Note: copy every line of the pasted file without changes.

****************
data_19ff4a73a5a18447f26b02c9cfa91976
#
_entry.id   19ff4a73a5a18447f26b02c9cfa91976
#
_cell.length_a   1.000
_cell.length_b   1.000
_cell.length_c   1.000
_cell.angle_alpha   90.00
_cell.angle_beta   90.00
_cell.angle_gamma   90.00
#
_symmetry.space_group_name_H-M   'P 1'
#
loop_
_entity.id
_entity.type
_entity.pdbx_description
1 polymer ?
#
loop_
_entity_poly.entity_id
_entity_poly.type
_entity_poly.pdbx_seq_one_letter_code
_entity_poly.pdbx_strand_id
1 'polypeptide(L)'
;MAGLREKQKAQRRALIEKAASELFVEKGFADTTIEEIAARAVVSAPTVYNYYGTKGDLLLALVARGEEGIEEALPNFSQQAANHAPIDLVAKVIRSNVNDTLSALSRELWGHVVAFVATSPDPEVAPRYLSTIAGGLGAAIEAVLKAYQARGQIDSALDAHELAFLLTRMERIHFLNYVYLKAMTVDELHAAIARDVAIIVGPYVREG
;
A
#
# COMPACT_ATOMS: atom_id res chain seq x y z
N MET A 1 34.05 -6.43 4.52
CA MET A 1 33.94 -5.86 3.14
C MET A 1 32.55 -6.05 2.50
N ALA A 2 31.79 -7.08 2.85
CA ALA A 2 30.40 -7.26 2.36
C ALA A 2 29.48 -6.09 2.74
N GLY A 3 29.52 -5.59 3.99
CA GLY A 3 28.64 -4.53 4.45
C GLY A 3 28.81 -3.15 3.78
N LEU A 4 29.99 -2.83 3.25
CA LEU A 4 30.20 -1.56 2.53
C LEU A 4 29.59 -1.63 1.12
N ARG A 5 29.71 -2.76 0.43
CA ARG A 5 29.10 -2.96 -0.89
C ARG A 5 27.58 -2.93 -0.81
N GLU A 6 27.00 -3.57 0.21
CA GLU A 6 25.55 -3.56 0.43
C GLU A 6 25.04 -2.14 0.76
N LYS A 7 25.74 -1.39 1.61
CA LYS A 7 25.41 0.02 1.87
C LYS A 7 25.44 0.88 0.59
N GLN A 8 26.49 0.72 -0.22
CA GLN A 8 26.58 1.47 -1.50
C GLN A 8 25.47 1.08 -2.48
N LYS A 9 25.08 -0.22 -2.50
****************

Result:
data_19ff4a73a5a18447f26b02c9cfa91976
#
_entry.id   19ff4a73a5a18447f26b02c9cfa91976
#
_cell.length_a   1.000
_cell.length_b   1.000
_cell.length_c   1.000
_cell.angle_alpha   90.00
_cell.angle_beta   90.00
_cell.angle_gamma   90.00
#
_symmetry.space_group_name_H-M   'P 1'
#
loop_
_entity.id
_entity.type
_entity.pdbx_description
1 polymer ?
#
loop_
_entity_poly.entity_id
_entity_poly.type
_entity_poly.pdbx_seq_one_letter_code
_entity_poly.pdbx_strand_id
1 'polypeptide(L)'
;MAGLREKQKAQRRALIEKAASELFVEKGFADTTIEEIAARAVVSAPTVYNYYGTKGDLLLALVARGEEGIEEALPNFSQQAANHAPIDLVAKVIRSNVNDTLSALSRELWGHVVAFVATSPDPEVAPRYLSTIAGGLGAAIEAVLKAYQARGQIDSALDAHELAFLLTRMERIHFLNYVYLKAMTVDELHAAIARDVAIIVGPYVREG
;
A
#
# COMPACT_ATOMS: atom_id res chain seq x y z
N MET A 1 34.05 -6.43 4.52
CA MET A 1 33.94 -5.86 3.14
C MET A 1 32.55 -6.05 2.50
N ALA A 2 31.79 -7.08 2.85
CA ALA A 2 30.40 -7.26 2.36
C ALA A 2 29.48 -6.09 2.74
N GLY A 3 29.52 -5.59 3.99
CA GLY A 3 28.64 -4.53 4.45
C GLY A 3 28.81 -3.15 3.78
N LEU A 4 29.99 -2.83 3.25
CA LEU A 4 30.20 -1.56 2.53
C LEU A 4 29.59 -1.63 1.12
N ARG A 5 29.71 -2.76 0.43
CA ARG A 5 29.10 -2.96 -0.89
C ARG A 5 27.58 -2.93 -0.81
N GLU A 6 27.00 -3.57 0.21
CA GLU A 6 25.55 -3.56 0.43
C GLU A 6 25.04 -2.14 0.76
N LYS A 7 25.74 -1.39 1.61
CA LYS A 7 25.41 0.02 1.87
C LYS A 7 25.44 0.88 0.59
N GLN A 8 26.49 0.72 -0.22
CA GLN A 8 26.58 1.47 -1.50
C GLN A 8 25.47 1.08 -2.48
N LYS A 9 25.08 -0.22 -2.50